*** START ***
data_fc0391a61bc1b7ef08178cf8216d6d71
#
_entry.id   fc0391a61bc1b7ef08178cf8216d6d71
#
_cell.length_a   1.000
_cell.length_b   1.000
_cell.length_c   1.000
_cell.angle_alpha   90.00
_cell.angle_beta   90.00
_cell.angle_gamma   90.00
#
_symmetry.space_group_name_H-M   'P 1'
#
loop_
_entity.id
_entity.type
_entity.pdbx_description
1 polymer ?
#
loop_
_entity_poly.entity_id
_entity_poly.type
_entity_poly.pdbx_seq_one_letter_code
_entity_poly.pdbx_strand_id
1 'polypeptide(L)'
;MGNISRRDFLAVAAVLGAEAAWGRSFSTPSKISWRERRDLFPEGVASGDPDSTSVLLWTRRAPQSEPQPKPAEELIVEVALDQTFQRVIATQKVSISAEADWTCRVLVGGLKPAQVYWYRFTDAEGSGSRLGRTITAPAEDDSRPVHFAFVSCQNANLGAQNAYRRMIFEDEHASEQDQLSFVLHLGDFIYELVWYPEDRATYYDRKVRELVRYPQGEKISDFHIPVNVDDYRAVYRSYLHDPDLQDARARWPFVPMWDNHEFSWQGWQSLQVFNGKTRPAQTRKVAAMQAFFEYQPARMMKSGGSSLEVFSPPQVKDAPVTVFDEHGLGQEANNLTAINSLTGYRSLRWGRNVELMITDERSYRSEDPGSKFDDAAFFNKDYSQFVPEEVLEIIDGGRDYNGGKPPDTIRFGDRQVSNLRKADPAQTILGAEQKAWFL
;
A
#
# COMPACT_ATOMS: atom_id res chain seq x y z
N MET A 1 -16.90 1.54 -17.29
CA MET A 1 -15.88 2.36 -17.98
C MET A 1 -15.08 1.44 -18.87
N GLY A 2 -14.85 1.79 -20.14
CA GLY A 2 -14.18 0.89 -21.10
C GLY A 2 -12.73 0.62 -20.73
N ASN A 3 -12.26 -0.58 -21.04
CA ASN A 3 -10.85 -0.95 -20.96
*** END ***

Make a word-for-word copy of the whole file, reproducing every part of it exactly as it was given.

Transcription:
data_fc0391a61bc1b7ef08178cf8216d6d71
#
_entry.id   fc0391a61bc1b7ef08178cf8216d6d71
#
_cell.length_a   1.000
_cell.length_b   1.000
_cell.length_c   1.000
_cell.angle_alpha   90.00
_cell.angle_beta   90.00
_cell.angle_gamma   90.00
#
_symmetry.space_group_name_H-M   'P 1'
#
loop_
_entity.id
_entity.type
_entity.pdbx_description
1 polymer ?
#
loop_
_entity_poly.entity_id
_entity_poly.type
_entity_poly.pdbx_seq_one_letter_code
_entity_poly.pdbx_strand_id
1 'polypeptide(L)'
;MGNISRRDFLAVAAVLGAEAAWGRSFSTPSKISWRERRDLFPEGVASGDPDSTSVLLWTRRAPQSEPQPKPAEELIVEVALDQTFQRVIATQKVSISAEADWTCRVLVGGLKPAQVYWYRFTDAEGSGSRLGRTITAPAEDDSRPVHFAFVSCQNANLGAQNAYRRMIFEDEHASEQDQLSFVLHLGDFIYELVWYPEDRATYYDRKVRELVRYPQGEKISDFHIPVNVDDYRAVYRSYLHDPDLQDARARWPFVPMWDNHEFSWQGWQSLQVFNGKTRPAQTRKVAAMQAFFEYQPARMMKSGGSSLEVFSPPQVKDAPVTVFDEHGLGQEANNLTAINSLTGYRSLRWGRNVELMITDERSYRSEDPGSKFDDAAFFNKDYSQFVPEEVLEIIDGGRDYNGGKPPDTIRFGDRQVSNLRKADPAQTILGAEQKAWFL
;
A
#
# COMPACT_ATOMS: atom_id res chain seq x y z
N MET A 1 -16.90 1.54 -17.29
CA MET A 1 -15.88 2.36 -17.98
C MET A 1 -15.08 1.44 -18.87
N GLY A 2 -14.85 1.79 -20.14
CA GLY A 2 -14.18 0.89 -21.10
C GLY A 2 -12.73 0.62 -20.73
N ASN A 3 -12.26 -0.58 -21.04
CA ASN A 3 -10.85 -0.95 -20.96